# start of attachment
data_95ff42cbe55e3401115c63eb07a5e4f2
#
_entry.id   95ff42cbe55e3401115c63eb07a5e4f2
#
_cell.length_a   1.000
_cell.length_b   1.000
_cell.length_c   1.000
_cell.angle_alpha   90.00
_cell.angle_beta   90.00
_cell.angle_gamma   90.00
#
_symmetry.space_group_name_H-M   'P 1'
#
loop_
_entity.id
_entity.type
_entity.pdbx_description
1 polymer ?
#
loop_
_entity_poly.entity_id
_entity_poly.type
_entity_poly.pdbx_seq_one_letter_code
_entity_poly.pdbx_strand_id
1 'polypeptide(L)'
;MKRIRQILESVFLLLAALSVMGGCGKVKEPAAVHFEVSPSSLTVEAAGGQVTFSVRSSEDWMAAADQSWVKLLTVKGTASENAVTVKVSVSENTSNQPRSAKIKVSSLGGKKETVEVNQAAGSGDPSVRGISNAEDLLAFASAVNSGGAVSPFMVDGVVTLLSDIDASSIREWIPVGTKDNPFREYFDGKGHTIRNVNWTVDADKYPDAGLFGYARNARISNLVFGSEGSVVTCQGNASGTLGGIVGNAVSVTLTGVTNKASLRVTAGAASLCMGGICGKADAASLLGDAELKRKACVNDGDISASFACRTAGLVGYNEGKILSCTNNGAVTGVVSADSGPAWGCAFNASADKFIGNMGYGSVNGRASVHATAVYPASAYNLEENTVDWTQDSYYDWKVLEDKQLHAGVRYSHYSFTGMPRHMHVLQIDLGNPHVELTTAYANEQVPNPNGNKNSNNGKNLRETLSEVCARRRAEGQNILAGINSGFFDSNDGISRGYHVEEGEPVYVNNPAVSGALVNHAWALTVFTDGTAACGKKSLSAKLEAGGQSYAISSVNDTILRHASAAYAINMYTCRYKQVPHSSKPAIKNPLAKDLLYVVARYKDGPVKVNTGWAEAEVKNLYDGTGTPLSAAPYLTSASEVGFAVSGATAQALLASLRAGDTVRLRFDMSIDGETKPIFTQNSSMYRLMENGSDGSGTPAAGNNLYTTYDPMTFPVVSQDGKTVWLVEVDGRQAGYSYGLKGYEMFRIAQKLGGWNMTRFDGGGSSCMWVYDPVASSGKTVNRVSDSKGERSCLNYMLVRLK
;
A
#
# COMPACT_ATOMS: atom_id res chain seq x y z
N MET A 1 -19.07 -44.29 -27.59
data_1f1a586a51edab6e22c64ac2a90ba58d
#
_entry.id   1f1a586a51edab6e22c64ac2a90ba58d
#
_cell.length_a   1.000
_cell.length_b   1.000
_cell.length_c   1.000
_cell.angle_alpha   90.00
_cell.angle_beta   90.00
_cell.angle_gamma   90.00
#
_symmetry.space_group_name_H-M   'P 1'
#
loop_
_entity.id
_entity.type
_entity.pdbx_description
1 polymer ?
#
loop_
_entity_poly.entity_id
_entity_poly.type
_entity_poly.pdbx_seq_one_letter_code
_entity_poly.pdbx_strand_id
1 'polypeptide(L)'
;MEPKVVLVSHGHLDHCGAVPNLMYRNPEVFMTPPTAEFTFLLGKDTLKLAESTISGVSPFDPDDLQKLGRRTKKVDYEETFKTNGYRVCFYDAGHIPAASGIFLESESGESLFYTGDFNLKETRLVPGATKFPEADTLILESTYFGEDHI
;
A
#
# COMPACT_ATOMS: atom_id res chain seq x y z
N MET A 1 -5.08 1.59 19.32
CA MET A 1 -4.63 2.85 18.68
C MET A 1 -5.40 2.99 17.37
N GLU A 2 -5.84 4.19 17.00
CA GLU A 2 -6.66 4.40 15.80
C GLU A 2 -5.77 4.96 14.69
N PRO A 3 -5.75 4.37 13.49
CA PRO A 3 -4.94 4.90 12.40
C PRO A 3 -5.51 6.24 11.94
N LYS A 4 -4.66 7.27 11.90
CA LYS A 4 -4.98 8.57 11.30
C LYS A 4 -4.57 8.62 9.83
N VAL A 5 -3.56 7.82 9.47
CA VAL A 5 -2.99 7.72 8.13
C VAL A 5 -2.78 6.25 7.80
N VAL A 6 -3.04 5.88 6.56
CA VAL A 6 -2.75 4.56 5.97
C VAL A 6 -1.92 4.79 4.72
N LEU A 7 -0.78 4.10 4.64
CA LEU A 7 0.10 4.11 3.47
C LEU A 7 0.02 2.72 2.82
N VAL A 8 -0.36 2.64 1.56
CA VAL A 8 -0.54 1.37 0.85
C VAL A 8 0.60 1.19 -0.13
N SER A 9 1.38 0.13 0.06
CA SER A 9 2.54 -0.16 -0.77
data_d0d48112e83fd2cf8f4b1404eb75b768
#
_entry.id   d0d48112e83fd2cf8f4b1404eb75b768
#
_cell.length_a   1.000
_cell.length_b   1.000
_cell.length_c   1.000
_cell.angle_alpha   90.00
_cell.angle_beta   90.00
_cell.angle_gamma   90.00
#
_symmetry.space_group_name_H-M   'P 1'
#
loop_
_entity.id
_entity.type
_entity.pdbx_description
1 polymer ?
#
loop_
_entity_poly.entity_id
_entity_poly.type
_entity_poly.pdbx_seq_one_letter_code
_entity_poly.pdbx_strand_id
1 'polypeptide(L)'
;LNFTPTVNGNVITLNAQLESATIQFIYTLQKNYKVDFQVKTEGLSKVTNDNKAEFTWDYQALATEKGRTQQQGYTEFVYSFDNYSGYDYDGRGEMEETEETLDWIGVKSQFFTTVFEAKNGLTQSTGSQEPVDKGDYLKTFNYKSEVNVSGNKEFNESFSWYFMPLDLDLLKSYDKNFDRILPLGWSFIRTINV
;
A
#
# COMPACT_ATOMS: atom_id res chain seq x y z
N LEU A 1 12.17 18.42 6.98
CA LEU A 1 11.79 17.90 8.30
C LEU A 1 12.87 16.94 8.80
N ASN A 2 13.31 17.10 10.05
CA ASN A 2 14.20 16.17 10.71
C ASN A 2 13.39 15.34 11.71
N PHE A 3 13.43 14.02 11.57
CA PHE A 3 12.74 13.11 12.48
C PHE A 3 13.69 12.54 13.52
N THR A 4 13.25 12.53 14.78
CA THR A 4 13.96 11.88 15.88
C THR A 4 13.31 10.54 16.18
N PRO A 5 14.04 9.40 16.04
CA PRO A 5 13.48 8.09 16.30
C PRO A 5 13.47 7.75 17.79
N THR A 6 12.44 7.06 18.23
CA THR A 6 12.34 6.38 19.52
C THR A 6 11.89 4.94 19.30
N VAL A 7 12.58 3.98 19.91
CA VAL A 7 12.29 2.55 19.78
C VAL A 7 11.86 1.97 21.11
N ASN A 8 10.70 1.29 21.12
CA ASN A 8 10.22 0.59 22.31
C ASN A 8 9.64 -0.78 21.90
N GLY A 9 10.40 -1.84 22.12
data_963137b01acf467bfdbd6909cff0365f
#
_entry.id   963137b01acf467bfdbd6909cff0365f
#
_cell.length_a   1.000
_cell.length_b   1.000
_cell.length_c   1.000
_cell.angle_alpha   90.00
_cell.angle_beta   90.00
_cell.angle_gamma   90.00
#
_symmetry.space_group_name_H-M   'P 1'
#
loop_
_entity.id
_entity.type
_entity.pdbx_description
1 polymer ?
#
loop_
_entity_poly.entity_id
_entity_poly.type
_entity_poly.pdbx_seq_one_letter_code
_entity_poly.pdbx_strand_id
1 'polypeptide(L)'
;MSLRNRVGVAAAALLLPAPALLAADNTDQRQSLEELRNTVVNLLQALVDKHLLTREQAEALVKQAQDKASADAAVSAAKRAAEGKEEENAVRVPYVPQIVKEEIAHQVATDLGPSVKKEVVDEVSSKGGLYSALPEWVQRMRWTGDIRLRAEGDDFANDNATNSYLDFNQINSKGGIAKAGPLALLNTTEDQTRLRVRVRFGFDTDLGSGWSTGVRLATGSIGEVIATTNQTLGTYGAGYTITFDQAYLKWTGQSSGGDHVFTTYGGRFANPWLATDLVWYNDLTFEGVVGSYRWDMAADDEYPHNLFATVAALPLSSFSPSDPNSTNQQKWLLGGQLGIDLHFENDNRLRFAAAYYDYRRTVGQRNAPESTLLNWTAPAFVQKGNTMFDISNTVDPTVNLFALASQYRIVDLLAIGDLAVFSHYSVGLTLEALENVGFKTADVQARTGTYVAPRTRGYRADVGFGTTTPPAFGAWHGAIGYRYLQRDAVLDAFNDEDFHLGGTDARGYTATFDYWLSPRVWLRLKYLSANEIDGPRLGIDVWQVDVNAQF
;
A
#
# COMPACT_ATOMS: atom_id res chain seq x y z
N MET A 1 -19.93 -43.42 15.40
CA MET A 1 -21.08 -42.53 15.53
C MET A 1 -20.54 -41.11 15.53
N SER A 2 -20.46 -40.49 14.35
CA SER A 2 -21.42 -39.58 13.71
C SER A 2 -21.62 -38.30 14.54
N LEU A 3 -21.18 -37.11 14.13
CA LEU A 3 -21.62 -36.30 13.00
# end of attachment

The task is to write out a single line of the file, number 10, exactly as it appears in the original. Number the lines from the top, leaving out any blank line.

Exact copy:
_cell.angle_gamma   90.00